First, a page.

Written by Mike S. who works in Drs. Foster and Smith’s Technical Support Department.
Why Use an Aquarium Chiller?
In many aquariums, equipment such as pumps and lighting can create large amounts of heat to the point that it may affect the water temperature. Also, environmental conditions around the aquarium can affect this, especially in warmer climates. Not only can increased temperature create unwanted stress for the livestock, it can also reduce the water’s ability to hold oxygen. Using an aquarium chiller (or chiller) is one common solution to help prevent this from happening.
How Does a Chiller Work?
When people think of the word “chiller,” many think about a device creating cold air. The interesting part about chillers is that they are designed to remove heat, rather than directly create cold. The overall design of a chiller is similar to cooling configurations used in refrigerators and air conditioning systems. As the compressed gas refrigerant circulates through the unit, it picks up and transports heat from the aquarium water. Further cooling occurs when the gas refrigerant releases the heat to the radiator when the refrigerant pressure is dropped. Heat is then dispelled from the radiator by a fan.
How Chillers are Installed
Typically, chillers are installed to an aquarium in-line with the existing filtration, or plumbed separately with its own pump. One of the major things to watch out for is the flow rate of the water being moved through the chiller. Manufacturers list minimum and maximum flow ratings for this. If water runs through the chiller too quickly, the chilling is not going to be effective. Too low of a flow runs the risk of the lines freezing up, possibly causing damage not only to the chiller, but also to other equipment in the aquarium system.
Another major consideration when installing a chiller is placement. Since the unit expels hot air during operation, the chiller will need to have open area (most manufacturers recommend leaving at least 12-18” of space around the entire unit). Additionally, the temperature around the chiller should be around 15-20 degrees cooler than the hot air coming out to ensure optimal performance. If insufficient ventilation is provided, the chiller may end up raising the water temperature due to overheating and recycling hot air.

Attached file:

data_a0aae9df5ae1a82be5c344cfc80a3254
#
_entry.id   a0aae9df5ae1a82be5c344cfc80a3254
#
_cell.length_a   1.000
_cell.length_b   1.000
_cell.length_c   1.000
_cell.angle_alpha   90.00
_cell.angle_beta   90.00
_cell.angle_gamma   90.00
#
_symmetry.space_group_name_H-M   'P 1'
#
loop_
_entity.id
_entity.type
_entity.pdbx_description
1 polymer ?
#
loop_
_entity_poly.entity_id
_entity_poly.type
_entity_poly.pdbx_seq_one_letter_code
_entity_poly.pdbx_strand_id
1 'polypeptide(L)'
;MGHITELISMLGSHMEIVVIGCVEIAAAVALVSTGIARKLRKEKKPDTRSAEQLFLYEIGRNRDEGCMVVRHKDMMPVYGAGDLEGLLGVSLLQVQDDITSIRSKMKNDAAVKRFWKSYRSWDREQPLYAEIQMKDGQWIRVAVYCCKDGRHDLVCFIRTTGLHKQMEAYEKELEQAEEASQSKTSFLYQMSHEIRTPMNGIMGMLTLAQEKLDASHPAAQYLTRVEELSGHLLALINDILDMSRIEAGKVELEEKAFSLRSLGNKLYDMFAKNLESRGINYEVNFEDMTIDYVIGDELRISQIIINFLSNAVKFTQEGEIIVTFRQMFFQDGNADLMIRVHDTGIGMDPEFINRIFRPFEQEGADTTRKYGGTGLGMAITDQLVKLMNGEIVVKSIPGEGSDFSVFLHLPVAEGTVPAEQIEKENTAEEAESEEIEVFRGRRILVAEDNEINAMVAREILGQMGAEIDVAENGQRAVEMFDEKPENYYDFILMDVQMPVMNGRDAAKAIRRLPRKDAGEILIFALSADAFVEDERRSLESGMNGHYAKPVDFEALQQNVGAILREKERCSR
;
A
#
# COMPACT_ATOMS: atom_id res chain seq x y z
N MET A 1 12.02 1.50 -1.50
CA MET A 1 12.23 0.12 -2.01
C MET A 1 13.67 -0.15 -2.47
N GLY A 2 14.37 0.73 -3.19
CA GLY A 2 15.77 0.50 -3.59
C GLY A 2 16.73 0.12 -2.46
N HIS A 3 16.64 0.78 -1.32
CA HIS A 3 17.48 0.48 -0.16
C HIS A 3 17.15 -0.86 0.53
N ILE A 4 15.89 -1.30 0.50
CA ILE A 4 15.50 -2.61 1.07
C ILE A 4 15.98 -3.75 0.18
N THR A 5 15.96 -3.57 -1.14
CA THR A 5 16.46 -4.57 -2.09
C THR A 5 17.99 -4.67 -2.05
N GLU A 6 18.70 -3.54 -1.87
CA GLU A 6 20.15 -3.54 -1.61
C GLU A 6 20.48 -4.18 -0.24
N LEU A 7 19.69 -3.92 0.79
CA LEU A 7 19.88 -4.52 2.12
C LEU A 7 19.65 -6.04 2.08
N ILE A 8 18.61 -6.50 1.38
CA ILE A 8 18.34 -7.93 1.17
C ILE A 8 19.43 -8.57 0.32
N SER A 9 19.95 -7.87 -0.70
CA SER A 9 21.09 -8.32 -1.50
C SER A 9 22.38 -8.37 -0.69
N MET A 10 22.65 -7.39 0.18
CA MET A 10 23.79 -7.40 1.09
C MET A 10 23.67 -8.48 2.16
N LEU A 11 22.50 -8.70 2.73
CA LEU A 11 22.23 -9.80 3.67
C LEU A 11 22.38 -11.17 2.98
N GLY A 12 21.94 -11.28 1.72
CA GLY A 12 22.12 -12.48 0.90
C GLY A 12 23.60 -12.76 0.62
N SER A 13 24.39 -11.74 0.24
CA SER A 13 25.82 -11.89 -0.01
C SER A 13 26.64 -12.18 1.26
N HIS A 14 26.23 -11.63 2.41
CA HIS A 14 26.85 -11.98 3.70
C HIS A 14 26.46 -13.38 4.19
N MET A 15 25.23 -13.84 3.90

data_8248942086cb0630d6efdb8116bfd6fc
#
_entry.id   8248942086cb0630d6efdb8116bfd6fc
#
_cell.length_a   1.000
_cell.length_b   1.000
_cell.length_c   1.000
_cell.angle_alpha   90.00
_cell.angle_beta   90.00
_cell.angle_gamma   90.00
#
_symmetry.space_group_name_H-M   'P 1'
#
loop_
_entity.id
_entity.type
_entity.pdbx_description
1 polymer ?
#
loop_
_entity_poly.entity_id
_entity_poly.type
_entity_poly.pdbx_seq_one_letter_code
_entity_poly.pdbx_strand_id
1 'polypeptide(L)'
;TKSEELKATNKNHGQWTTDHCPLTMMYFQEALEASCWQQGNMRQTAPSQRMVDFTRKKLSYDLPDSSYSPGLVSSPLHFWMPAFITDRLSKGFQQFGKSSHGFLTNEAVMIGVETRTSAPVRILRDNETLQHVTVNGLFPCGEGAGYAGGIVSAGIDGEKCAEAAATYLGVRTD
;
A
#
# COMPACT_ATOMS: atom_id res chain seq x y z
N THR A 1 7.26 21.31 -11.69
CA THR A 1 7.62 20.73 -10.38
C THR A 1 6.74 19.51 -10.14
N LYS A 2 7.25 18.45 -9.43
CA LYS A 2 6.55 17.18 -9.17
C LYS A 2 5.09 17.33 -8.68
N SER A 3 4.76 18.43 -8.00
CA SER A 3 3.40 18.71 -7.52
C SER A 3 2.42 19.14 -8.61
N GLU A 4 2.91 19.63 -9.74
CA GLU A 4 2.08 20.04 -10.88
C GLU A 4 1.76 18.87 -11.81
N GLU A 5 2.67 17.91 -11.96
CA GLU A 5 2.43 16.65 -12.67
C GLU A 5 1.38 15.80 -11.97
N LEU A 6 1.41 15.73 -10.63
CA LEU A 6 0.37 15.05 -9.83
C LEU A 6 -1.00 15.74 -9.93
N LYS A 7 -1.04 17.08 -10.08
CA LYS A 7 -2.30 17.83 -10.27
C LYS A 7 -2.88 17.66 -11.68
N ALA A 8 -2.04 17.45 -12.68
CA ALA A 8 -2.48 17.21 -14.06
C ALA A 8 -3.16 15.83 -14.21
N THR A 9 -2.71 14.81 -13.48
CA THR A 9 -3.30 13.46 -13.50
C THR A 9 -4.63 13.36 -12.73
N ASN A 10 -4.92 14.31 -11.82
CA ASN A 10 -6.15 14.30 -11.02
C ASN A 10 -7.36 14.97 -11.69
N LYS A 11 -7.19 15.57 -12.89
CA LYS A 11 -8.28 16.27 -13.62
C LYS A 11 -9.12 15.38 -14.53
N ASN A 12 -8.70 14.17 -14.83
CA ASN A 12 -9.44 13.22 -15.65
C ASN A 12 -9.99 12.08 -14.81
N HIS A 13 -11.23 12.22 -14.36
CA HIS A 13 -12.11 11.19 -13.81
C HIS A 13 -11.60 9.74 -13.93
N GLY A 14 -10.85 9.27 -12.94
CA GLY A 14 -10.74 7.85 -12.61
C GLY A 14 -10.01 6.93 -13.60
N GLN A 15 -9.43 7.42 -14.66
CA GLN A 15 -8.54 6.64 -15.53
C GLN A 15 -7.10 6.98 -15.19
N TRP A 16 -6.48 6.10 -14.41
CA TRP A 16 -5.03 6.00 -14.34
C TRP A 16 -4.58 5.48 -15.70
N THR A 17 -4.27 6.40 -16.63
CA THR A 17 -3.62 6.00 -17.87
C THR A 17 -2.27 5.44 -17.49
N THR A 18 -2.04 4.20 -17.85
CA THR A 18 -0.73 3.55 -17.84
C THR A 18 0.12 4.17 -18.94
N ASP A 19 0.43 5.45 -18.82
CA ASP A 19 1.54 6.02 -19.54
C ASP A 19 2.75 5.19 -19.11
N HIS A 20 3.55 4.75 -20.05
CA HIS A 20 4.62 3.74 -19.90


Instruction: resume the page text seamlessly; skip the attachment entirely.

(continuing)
Selecting an Appropriate Chiller
Factors to consider when selecting a chiller include tank size, flow rate of existing equipment, and climate conditions. In warmer areas, it is normally best to go one size up on the chiller to help make up for warmer temperatures that affect water conditions in the aquarium. Another factor that will prompt getting the next larger size is an aquarium with a canopy, as the enclosed setup will create additional heat.
Troubleshooting Common Problems
Chillers are designed to usually reduce the water temperature by about 10-20 degrees under optimal conditions. The compressor is the main moving part, and its noise level should be similar to a smaller refrigerator.
If the chiller is making loud noises during operation, it could be either the fan or compressor. To inspect this, the top cover sill needs to be removed to access these components. When a chiller ships, sometimes the manufacturer will keep a foam or wood block in front of the fan to protect it during transit. If this piece is still near the fan, it can get hit while the fan is running. Additionally, the fan blades should be inspected for any bends that may cause it to impact anything nearby.
If there is a loud banging noise during operation, the compressor may not be properly level, or the internal oil may not be set properly. To allow the oil to settle, the chiller will need to be unplugged and left to sit overnight.
A third common problem that can be encountered is the chiller not properly lowering the water temperature. This can be caused by hotter conditions in the aquarium, or if too small of a chiller was selected. If there is a canopy on the aquarium, the tank is kept in a warmer climate, or if metal halide bulbs are used, it is recommended to go with the next larger size chiller to compensate for the additional heat. As previously mentioned, ventilation can also play into a chiller not performing properly.
Chillers can play a critical role in helping provide the best possible environment for your aquarium inhabitants. A lot of the more advanced equipment available for lighting and water movement has the potential to heat up water, causing problems with livestock that are not able to adapt as quickly to changing water conditions. To help keep these problems in check, a chiller will help your tank keep its cool, assisting fish, corals, and invertebrates to live a longer, healthier, and stress-free life.
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